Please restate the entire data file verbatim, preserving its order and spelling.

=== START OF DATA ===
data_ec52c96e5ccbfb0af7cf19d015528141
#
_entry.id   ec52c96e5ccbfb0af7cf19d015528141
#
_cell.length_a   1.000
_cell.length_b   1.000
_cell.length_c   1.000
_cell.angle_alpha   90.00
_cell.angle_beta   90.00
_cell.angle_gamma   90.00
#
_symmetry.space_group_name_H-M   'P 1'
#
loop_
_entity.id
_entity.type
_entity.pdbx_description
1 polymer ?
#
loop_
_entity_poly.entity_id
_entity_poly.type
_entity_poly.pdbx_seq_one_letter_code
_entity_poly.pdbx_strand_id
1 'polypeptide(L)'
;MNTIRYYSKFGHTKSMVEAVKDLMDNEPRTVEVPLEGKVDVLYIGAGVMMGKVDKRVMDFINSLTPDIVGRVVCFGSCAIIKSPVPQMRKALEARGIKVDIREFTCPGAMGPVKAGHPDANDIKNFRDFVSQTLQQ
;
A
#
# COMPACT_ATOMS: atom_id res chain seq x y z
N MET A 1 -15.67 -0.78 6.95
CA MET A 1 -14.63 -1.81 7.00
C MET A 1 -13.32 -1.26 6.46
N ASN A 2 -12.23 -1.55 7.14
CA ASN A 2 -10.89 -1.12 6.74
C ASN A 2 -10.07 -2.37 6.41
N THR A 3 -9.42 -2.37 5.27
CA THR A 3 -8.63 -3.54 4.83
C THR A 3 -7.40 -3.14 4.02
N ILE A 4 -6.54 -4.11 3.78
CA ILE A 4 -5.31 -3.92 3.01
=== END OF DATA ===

data_ec52c96e5ccbfb0af7cf19d015528141
#
_entry.id   ec52c96e5ccbfb0af7cf19d015528141
#
_cell.length_a   1.000
_cell.length_b   1.000
_cell.length_c   1.000
_cell.angle_alpha   90.00
_cell.angle_beta   90.00
_cell.angle_gamma   90.00
#
_symmetry.space_group_name_H-M   'P 1'
#
loop_
_entity.id
_entity.type
_entity.pdbx_description
1 polymer ?
#
loop_
_entity_poly.entity_id
_entity_poly.type
_entity_poly.pdbx_seq_one_letter_code
_entity_poly.pdbx_strand_id
1 'polypeptide(L)'
;MNTIRYYSKFGHTKSMVEAVKDLMDNEPRTVEVPLEGKVDVLYIGAGVMMGKVDKRVMDFINSLTPDIVGRVVCFGSCAIIKSPVPQMRKALEARGIKVDIREFTCPGAMGPVKAGHPDANDIKNFRDFVSQTLQQ
;
A
#
# COMPACT_ATOMS: atom_id res chain seq x y z
N MET A 1 -15.67 -0.78 6.95
CA MET A 1 -14.63 -1.81 7.00
C MET A 1 -13.32 -1.26 6.46
N ASN A 2 -12.23 -1.55 7.14
CA ASN A 2 -10.89 -1.12 6.74
C ASN A 2 -10.07 -2.37 6.41
N THR A 3 -9.42 -2.37 5.27
CA THR A 3 -8.63 -3.54 4.83
C THR A 3 -7.40 -3.14 4.02
N ILE A 4 -6.54 -4.11 3.78
CA ILE A 4 -5.31 -3.92 3.01